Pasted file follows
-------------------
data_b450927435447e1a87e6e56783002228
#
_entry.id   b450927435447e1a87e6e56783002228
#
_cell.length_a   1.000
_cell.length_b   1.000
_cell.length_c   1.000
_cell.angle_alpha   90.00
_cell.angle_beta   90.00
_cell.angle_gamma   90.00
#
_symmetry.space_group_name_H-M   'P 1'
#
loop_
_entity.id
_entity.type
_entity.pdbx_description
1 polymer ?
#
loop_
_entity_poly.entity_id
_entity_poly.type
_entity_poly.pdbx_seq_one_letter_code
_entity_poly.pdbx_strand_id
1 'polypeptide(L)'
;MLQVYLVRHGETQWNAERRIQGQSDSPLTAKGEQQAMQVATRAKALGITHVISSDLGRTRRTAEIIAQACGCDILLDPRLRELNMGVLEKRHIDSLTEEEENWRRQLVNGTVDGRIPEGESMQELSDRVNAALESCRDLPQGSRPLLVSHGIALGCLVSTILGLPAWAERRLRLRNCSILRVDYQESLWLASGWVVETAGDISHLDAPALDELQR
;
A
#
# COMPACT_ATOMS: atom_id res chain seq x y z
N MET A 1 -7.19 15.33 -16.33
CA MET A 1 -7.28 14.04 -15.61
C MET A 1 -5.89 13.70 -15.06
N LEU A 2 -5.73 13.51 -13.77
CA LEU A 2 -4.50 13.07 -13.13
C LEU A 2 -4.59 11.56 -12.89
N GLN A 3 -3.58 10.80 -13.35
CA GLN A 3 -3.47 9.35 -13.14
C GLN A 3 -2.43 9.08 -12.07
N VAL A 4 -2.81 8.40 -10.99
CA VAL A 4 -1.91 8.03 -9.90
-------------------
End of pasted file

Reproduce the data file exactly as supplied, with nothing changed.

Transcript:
data_b450927435447e1a87e6e56783002228
#
_entry.id   b450927435447e1a87e6e56783002228
#
_cell.length_a   1.000
_cell.length_b   1.000
_cell.length_c   1.000
_cell.angle_alpha   90.00
_cell.angle_beta   90.00
_cell.angle_gamma   90.00
#
_symmetry.space_group_name_H-M   'P 1'
#
loop_
_entity.id
_entity.type
_entity.pdbx_description
1 polymer ?
#
loop_
_entity_poly.entity_id
_entity_poly.type
_entity_poly.pdbx_seq_one_letter_code
_entity_poly.pdbx_strand_id
1 'polypeptide(L)'
;MLQVYLVRHGETQWNAERRIQGQSDSPLTAKGEQQAMQVATRAKALGITHVISSDLGRTRRTAEIIAQACGCDILLDPRLRELNMGVLEKRHIDSLTEEEENWRRQLVNGTVDGRIPEGESMQELSDRVNAALESCRDLPQGSRPLLVSHGIALGCLVSTILGLPAWAERRLRLRNCSILRVDYQESLWLASGWVVETAGDISHLDAPALDELQR
;
A
#
# COMPACT_ATOMS: atom_id res chain seq x y z
N MET A 1 -7.19 15.33 -16.33
CA MET A 1 -7.28 14.04 -15.61
C MET A 1 -5.89 13.70 -15.06
N LEU A 2 -5.73 13.51 -13.77
CA LEU A 2 -4.50 13.07 -13.13
C LEU A 2 -4.59 11.56 -12.89
N GLN A 3 -3.58 10.80 -13.35
CA GLN A 3 -3.47 9.35 -13.14
C GLN A 3 -2.43 9.08 -12.07
N VAL A 4 -2.81 8.40 -10.99
CA VAL A 4 -1.91 8.03 -9.90